Zimbabwe is set to become one of the fastest-growing economies in the world within the next decade
on the back of the country’s vast mineral resources, a recent study by the Harvard University has revealed.
According to the study, which forecasts the economic growth prospects of 128 countries and is titled the Atlas of Economic Complexity: Mapping Paths to Prosperity, the country’s economy will become the sixth fastest-growing in the world despite the effects of the illegal sanctions imposed on it by the United States of America and its Western allies.
The research’s authors, who are drawn from the university’s Kennedy Centre for International Development, claim that they are 10 times more accurate in predicting economic growth over a decade than the World Economic Forum’s Global Competitiveness Index.
“China (1), India (2) and Thailand (3) top the rankings for per capita growth potential followed by Belarus (4), Moldova (5), Zimbabwe (6), Ukraine (7), Bosnia and Herzegovina (8), Panama (9), and Mexico (10).
“For these countries, the current level of productive knowledge is unusually high for their level of income which should allow them to catch up faster than other nations.
“Seven Eastern European countries rank in the top 20 in terms of expected growth in income per capita while only two Latin American countries (Panama and Mexico) are in that group,” reads part of the research.
Economic analyst Mr Jonathan Kadzura said there are clear signs that the country is going to be among the fastest-growing economies in the world in the coming years.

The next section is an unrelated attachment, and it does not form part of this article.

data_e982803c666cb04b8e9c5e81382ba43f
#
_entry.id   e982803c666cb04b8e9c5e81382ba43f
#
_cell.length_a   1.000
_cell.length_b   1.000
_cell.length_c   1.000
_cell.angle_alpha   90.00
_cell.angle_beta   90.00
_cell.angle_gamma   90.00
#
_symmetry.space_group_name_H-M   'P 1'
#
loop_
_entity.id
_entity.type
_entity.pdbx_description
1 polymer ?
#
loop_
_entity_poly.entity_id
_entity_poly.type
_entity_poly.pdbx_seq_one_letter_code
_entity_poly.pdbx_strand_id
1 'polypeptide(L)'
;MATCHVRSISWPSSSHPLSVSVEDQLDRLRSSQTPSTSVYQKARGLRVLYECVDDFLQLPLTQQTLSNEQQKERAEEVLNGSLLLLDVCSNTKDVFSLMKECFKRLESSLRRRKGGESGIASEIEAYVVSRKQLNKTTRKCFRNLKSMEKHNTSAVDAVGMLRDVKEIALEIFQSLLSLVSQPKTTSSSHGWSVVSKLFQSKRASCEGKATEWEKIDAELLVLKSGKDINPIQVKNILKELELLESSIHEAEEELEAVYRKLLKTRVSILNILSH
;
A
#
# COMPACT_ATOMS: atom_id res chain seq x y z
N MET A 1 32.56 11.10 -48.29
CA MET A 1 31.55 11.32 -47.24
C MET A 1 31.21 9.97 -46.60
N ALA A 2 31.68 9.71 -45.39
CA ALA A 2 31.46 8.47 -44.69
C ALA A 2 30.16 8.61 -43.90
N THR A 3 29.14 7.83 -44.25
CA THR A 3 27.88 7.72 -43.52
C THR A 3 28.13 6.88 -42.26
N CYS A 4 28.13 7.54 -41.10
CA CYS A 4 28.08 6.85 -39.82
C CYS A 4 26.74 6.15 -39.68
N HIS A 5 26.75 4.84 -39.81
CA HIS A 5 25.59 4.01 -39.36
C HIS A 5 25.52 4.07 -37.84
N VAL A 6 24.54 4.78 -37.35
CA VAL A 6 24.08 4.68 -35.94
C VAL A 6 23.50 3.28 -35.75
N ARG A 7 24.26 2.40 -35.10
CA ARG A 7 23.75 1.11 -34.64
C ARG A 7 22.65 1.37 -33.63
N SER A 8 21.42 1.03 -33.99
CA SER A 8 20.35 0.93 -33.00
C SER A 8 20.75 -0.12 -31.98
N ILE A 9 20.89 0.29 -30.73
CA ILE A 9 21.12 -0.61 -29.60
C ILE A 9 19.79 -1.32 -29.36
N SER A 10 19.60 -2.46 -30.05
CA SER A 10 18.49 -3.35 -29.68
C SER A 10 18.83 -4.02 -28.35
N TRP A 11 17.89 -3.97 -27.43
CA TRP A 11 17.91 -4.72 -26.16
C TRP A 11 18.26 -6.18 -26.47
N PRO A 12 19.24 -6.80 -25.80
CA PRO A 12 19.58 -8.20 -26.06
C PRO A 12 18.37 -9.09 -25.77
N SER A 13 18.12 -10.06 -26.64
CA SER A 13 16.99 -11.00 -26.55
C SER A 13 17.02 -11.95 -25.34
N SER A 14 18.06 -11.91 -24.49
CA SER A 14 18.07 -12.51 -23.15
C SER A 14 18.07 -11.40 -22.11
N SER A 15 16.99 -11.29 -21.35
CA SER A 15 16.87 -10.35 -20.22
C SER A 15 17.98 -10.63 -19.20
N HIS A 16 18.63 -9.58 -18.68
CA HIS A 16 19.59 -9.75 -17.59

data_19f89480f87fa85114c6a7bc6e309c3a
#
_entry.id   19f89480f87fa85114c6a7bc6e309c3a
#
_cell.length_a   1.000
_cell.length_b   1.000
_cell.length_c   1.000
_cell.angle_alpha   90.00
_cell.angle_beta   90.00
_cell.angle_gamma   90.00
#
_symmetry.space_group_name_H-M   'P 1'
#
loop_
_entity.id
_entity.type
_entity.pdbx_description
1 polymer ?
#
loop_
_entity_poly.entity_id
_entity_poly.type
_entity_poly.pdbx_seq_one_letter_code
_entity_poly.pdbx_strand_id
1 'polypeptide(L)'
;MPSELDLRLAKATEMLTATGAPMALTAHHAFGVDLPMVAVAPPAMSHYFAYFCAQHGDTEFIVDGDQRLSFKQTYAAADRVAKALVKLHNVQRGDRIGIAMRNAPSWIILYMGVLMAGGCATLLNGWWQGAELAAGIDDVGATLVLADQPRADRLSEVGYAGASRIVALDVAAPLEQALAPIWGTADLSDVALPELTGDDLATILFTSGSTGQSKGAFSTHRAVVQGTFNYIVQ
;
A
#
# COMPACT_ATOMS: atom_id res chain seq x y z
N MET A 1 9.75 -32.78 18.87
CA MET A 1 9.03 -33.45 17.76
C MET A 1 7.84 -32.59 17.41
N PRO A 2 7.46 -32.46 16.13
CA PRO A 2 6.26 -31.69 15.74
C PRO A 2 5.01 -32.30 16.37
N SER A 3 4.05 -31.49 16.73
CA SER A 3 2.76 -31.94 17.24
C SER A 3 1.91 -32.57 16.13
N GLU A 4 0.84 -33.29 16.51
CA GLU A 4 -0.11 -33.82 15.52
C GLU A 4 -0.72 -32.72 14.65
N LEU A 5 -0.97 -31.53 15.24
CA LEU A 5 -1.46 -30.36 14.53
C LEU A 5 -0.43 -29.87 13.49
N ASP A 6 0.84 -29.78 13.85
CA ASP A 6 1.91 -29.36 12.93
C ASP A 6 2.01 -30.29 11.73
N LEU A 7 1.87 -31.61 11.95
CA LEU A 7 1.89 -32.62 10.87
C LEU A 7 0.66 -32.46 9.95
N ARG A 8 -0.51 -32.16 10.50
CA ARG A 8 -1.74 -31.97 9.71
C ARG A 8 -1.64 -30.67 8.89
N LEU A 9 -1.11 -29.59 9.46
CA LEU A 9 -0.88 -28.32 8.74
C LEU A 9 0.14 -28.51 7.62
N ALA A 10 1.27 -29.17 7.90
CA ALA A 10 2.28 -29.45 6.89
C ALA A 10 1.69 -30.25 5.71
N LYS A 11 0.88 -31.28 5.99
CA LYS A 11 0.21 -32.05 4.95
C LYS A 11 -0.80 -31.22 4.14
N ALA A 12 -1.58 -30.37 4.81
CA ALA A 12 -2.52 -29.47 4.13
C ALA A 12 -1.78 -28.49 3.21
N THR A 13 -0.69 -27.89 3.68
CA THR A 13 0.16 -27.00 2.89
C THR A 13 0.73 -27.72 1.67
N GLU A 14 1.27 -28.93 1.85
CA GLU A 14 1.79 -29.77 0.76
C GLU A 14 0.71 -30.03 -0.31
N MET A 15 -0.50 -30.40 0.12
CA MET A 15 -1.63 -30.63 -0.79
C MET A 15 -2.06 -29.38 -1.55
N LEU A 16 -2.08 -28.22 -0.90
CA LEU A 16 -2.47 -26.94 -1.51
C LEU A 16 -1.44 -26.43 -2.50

“It is an undisputable fact that the country will be a force to reckon with in the next decade,” he said.
Mr Kadzura added that apart from having one of the fastest-growing economies, Zimbabwe is making giant strides towards being economically independent.
“If we have managed to resist the Western embargo for more than a decade, there is no reason to doubt that we are poised for remarkable growth,” he said.
In a recent interview, Comesa’s chief economic advisor Dr Moses Tekere noted that Zimbabwe’s economy will grow as the country boasts of both human and natural resources which are key to industrialisation and economic growth.
“What we need to do is to boost inter-Africa trade and to add value to our products and make them competitive,” he said.
Commenting on the research on the sidelines of a Sapes policy dialogue meeting in Harare last week, Finance Minister Tendai Biti conceded that it was possible for the economy to be rated among the fastest-growing economies in the world in light of its mineral resources.
“Yes, it is possible. There is nothing that can stop us because we have got everything we need as a country. We only need to do the right thing at the right time,” he said.